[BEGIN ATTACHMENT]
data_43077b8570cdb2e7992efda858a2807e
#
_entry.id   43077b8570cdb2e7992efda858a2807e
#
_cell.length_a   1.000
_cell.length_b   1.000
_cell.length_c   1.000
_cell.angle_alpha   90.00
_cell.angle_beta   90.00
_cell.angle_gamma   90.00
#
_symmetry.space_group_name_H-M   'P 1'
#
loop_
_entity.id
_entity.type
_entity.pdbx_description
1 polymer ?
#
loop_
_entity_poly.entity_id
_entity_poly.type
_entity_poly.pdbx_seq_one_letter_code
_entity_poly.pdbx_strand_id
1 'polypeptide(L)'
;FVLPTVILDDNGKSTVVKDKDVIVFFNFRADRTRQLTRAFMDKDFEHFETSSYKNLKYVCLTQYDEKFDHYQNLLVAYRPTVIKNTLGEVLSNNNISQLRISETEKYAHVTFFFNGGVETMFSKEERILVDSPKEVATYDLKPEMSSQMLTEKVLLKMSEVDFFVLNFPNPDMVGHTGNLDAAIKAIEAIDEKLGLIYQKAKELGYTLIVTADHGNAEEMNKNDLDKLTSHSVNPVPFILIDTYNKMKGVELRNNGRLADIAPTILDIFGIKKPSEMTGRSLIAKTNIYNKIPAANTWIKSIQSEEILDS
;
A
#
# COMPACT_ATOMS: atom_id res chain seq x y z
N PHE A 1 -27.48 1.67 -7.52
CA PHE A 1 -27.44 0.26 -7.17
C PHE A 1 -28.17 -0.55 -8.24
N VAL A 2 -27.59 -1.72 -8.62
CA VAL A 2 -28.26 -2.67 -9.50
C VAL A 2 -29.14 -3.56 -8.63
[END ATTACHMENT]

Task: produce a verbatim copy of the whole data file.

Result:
data_43077b8570cdb2e7992efda858a2807e
#
_entry.id   43077b8570cdb2e7992efda858a2807e
#
_cell.length_a   1.000
_cell.length_b   1.000
_cell.length_c   1.000
_cell.angle_alpha   90.00
_cell.angle_beta   90.00
_cell.angle_gamma   90.00
#
_symmetry.space_group_name_H-M   'P 1'
#
loop_
_entity.id
_entity.type
_entity.pdbx_description
1 polymer ?
#
loop_
_entity_poly.entity_id
_entity_poly.type
_entity_poly.pdbx_seq_one_letter_code
_entity_poly.pdbx_strand_id
1 'polypeptide(L)'
;FVLPTVILDDNGKSTVVKDKDVIVFFNFRADRTRQLTRAFMDKDFEHFETSSYKNLKYVCLTQYDEKFDHYQNLLVAYRPTVIKNTLGEVLSNNNISQLRISETEKYAHVTFFFNGGVETMFSKEERILVDSPKEVATYDLKPEMSSQMLTEKVLLKMSEVDFFVLNFPNPDMVGHTGNLDAAIKAIEAIDEKLGLIYQKAKELGYTLIVTADHGNAEEMNKNDLDKLTSHSVNPVPFILIDTYNKMKGVELRNNGRLADIAPTILDIFGIKKPSEMTGRSLIAKTNIYNKIPAANTWIKSIQSEEILDS
;
A
#
# COMPACT_ATOMS: atom_id res chain seq x y z
N PHE A 1 -27.48 1.67 -7.52
CA PHE A 1 -27.44 0.26 -7.17
C PHE A 1 -28.17 -0.55 -8.24
N VAL A 2 -27.59 -1.72 -8.62
CA VAL A 2 -28.26 -2.67 -9.50
C VAL A 2 -29.14 -3.56 -8.63